I’ve dreamed of seeing a total eclipse of the sun all my life. When I read there would be one on August 21st that passed dead-center over the town of Newberry, South Carolina, I was overjoyed. This was my chance. My wife and I had lived in Newberry in 2013. I had friends there. I had a place to stay. I wouldn’t need to pay $1,000 for a hotel.
I had friends who owned Enoree River Vineyards and Winery (a slight plug for a great vineyard and great wine.) They were throwing a party for 300 people at their winery. My friend even had an official pair of Newberry Eclipse 2017 glasses saved for me.
I bought a 4×4 ND5 SolarLite polymer filter sheet from Thousand Oaks Optical, the good stuff, and made a filter holder to that I could quickly remove it from the front of my 300mm lens, 450mm on my crop frame D7100, when totality climaxed. I read everything I could find about shooting the eclipse and studied a myriad of images. I wanted to have a great picture to hang on my wall to remind me of the experience and, I admit, to brag about. I was pretty well set.
I planned and planned, but I knew there would be some problems. The eclipse would be total at 2:40 EDT. That’s 1:40 pm in real time. Though not overhead, the sun would be pretty high in the sky. I’m 6’5″, 70 years old, don’t have great balance, and just don’t do-high-in-the-sky very well anymore. It’s hard for me to get under a camera that is looking up that much, much less focus it.
When the eclipse started at 1:11 EDT — 12:10 in real time, the sun was almost completely overhead. I was able to get some shots off – though I struggled to get the sun in the frame. There are no reference points in a black sky. There is no saying ‘a little to the left of that tree’ or ‘just over that house’. Either the sun is in a completely black frame or it isn’t, and most of the time it isn’t, and neither is anything else. I found myself, without any special tripod, just looking at a black sky, panning around hoping the sun would pass by, and that I’d be able to lock the camera in place before I moved it out of the frame.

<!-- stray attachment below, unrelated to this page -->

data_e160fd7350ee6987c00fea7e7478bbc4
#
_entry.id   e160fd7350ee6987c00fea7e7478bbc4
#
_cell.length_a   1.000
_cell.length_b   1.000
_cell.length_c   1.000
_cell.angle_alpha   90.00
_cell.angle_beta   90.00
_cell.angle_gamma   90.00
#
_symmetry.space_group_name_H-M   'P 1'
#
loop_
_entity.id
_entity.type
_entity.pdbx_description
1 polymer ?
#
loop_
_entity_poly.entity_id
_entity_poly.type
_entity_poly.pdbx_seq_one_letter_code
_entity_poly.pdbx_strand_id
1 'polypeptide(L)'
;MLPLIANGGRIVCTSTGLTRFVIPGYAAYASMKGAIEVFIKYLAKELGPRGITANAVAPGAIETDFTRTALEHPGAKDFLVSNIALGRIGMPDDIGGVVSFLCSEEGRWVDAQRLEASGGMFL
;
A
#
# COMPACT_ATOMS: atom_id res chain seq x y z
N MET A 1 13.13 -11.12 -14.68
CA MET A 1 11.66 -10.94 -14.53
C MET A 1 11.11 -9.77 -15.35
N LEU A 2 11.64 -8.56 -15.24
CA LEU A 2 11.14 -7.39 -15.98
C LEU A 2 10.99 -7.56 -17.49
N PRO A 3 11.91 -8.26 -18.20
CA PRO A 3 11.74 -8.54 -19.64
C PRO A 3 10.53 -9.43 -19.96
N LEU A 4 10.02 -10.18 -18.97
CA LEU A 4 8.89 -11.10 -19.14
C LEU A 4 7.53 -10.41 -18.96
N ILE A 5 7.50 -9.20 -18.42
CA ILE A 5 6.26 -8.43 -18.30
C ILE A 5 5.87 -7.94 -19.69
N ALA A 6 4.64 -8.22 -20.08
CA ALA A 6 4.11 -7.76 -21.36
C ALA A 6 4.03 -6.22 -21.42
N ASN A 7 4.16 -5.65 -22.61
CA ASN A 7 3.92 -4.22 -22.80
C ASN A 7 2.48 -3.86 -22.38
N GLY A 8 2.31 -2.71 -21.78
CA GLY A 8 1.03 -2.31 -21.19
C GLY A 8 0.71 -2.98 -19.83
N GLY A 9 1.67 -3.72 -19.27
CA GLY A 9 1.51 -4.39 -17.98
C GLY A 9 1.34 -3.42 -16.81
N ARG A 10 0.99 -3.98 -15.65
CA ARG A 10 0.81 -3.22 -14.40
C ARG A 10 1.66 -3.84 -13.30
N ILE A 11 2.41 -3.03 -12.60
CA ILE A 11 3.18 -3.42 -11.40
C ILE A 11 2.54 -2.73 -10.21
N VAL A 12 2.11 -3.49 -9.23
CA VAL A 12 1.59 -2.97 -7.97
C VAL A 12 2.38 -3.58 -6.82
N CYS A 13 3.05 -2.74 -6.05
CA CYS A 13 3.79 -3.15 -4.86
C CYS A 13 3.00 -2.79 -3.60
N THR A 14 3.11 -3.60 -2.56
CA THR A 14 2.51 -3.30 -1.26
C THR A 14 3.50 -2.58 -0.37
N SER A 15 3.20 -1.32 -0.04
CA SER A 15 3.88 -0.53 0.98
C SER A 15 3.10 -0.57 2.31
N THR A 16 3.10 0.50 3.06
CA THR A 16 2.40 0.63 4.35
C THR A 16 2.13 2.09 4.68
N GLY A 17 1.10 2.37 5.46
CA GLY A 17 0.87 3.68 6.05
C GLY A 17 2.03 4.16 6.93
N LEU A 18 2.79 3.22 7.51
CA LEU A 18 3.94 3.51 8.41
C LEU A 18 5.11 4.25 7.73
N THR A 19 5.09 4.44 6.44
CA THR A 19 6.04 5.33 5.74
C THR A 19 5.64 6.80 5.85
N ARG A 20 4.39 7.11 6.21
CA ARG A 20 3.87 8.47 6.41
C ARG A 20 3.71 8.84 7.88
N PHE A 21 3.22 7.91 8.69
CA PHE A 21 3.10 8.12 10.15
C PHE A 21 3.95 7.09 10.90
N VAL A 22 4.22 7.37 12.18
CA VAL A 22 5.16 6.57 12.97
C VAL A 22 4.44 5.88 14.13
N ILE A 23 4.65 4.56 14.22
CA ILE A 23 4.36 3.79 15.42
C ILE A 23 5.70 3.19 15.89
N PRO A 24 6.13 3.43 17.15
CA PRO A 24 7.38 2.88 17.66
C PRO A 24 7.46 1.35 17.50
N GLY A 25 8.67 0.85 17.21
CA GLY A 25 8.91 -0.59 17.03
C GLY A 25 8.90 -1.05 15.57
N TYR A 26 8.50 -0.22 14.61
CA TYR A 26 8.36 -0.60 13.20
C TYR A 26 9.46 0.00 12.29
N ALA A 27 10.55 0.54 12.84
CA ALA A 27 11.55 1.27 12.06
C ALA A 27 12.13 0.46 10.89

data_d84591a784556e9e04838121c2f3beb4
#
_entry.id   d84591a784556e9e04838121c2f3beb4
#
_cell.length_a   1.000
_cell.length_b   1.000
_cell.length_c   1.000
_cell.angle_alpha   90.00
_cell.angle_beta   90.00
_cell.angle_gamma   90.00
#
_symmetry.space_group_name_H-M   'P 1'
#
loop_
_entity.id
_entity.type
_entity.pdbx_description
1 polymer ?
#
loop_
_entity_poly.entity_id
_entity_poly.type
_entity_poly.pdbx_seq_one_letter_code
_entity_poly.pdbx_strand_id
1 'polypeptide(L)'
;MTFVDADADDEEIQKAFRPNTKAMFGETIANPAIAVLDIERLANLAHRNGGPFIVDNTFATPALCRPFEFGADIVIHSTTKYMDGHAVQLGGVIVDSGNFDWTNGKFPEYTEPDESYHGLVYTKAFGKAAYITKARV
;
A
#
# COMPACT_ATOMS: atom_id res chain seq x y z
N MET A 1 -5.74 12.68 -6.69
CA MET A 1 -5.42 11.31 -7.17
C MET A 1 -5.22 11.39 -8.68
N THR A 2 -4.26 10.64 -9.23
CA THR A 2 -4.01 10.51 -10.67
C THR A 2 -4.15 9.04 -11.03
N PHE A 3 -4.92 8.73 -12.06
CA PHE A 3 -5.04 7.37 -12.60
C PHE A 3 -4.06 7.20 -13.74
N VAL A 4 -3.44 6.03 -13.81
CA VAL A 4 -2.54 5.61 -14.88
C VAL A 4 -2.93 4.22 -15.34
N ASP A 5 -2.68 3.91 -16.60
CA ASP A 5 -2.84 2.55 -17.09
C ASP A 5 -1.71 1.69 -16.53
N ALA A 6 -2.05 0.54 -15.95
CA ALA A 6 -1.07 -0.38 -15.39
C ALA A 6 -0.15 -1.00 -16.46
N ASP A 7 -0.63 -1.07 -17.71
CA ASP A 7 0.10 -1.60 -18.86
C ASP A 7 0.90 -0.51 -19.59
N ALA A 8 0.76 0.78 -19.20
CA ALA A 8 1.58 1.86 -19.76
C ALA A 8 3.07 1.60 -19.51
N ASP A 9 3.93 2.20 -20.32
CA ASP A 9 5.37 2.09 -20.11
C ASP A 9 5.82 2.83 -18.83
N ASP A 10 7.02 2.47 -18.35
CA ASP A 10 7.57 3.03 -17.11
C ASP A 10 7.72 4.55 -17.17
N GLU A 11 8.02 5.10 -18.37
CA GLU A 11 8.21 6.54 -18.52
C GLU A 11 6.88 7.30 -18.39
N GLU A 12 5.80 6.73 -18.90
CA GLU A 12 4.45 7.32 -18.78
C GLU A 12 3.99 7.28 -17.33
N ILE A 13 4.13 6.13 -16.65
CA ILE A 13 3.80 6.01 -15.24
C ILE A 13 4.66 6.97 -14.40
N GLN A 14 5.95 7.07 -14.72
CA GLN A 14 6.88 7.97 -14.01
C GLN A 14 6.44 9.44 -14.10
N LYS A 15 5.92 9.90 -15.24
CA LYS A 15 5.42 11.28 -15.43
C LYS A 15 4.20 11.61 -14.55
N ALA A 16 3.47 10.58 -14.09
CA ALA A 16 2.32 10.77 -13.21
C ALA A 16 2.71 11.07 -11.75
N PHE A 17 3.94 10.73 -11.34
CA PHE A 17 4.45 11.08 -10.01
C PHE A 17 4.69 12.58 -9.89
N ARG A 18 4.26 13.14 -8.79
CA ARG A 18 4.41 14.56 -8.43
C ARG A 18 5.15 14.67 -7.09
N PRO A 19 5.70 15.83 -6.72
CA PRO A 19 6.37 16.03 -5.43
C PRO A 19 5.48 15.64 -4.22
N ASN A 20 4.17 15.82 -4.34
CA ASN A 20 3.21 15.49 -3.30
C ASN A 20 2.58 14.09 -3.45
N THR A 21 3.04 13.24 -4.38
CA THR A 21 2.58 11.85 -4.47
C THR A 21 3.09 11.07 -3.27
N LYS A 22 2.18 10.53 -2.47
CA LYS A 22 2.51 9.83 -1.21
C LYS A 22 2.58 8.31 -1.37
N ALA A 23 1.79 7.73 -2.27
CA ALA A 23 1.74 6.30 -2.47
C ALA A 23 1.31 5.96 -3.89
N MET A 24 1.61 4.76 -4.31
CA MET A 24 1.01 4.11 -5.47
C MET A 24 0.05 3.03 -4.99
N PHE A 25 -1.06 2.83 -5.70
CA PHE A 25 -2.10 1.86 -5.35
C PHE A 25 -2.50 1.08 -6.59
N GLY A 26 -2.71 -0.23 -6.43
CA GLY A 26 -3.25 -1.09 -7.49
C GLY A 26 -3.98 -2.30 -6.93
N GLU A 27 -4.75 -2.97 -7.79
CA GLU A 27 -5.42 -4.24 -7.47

By the time the totality came, my camera and I were completely confused. Having to do something, I just hand-held a few shots. I knew they would be worthless, but I had to do something. It turns out I was right. They were trash.
But I don’t care: I HAD EXPERIENCED A TOTAL ECLIPSE OF THE SUN!!!
While preparing for the shoot, I read an article that said not to even waste your time trying to photograph it. Experience it instead. I can’t agree more. ‘Experience’ is the key word – there is far more to experiencing one than just seeing one. And no mere photograph can do one the slightest amount of justice. They are just photographs, but an eclipse is an ECLIPSE!
You might think this is sour grapes, but I’m so glad that once I realized things were going downhill, I put my camera down and just soaked it in. I don’t miss having a photo that I took myself hanging on my wall. I don’t miss having a picture that I took being published somewhere. I don’t miss having the chance to brag about my picture and telling people how hard it was to create. I was there with 300 other people from all over the world witnessing a TOTAL ECLIPSE OF THE SUN!
A total eclipse is something you can’t forget. There is nothing like it in all of nature. If you didn’t know about them, and one occurred, you would think the world might be coming to an end, or that the gods were staring down at you, and not in a friendly way. Imagine the sun, who’s rising in the East and setting in the West is a constant in life, simply disappearing in the middle of the day. The only thing that keeps us from thinking an eclipse is completely, utterly, insanely supernatural is that we have read about them and know when they are coming. Mark Twain had this in mind when he wrote “A Connecticut Yankee in King Arthur’s Court.”
At totality, the sky goes dark. A wind comes up; it gets cool; the world gets quiet. The bright corona makes the sun look like the pupil of a giant eye in the sky menacingly surrounded by a cold white fire. The world around you turns an eerie blue; planets come out and become brightly visible.
I’ll never forget seeing this eclipse, and I’ll tell my grand kids about it. There is another one coming in 2024 that passes right over Dallas, where my kids and grand kids, and maybe even great-grand kids by then, live, and perhaps I’ll get a great picture of it, like so many I have seen of this eclipse. Or maybe I’ll leave all that behind and just soak it in.
About the author: David Perry Lawrence is a retired commercial and celebrity photographer. His photos of flowers have been hung in exhibitions across the country. You can find more of his work on his website. This article was also published here.